June 16, 2016





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SECTION 1
INTRODUCTION

1.1
PURPOSE OF ACADEMIC AFFAIRS PROCEDURES MANUAL

This Colorado School of Mines Procedures Manual for the Office of Academic Affairs is published and
maintained by the staff of the Provost. This Manual is not a repository of official Colorado School of
Mines policies. Instead, it is largely a compendium of procedures and information that have been
established to implement policy and facilitate operations in academic units under the general direction of
the Provost. It is a living document that is updated as policy evolves, and as improved and more
streamlined procedures are developed to implement policy. As such, the Office of Academic Affairs
welcomes constructive feedback on procedural improvements that facilitate interactions among the
academic units of the Colorado School of Mines and its administration.

A current copy of the Manual is maintained electronically on the Academic Policies website at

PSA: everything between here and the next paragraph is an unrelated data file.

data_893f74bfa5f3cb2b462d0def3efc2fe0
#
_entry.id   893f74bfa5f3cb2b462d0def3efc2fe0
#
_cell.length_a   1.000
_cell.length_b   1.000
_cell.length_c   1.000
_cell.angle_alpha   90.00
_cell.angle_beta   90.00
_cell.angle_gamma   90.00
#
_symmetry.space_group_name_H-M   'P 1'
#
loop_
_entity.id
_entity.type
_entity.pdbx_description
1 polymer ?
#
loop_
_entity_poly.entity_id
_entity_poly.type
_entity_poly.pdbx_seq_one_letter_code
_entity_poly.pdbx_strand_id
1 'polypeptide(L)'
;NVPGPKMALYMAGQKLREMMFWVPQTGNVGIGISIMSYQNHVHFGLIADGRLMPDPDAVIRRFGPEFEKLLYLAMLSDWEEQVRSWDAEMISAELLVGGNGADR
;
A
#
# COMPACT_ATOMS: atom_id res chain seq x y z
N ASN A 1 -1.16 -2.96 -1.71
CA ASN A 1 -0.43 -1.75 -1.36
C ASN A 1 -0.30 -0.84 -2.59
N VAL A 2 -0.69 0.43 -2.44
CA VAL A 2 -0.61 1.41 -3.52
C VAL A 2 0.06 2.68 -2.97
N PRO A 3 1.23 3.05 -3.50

http://inside.mines.edu/POGO-Academic

and academic units are encouraged to maintain an up-to-date hard-copy version of the Manual within
their Office and to make faculty and staff aware of its location and function.


Last Revision:

January 8, 2008


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1.2
PROCEDURES MANUAL MODIFICATION PROCESS

While the Academic Affairs Procedures Manual is maintained and controlled by the Office of Academic
Affairs, as its intent is to codify policy and procedures that implement, and in other ways supplement,
those contained in the Faculty Handbook, the Provost and the Office of Academic Affairs acknowledge
the need for transparency and broad community input regarding substantive changes made to the Manual.
As such, the following modification process shall be utilized in revising the Procedures Manual.

• Upon the final approval of all revisions to the Faculty Handbook, during the Summer term, the
Associate Provost shall review the existing Procedures Manual to:

o ensure compliance with revised Handbook language,
o ensure currency of content (e.g., hyperlinks, dated materials, etc.), and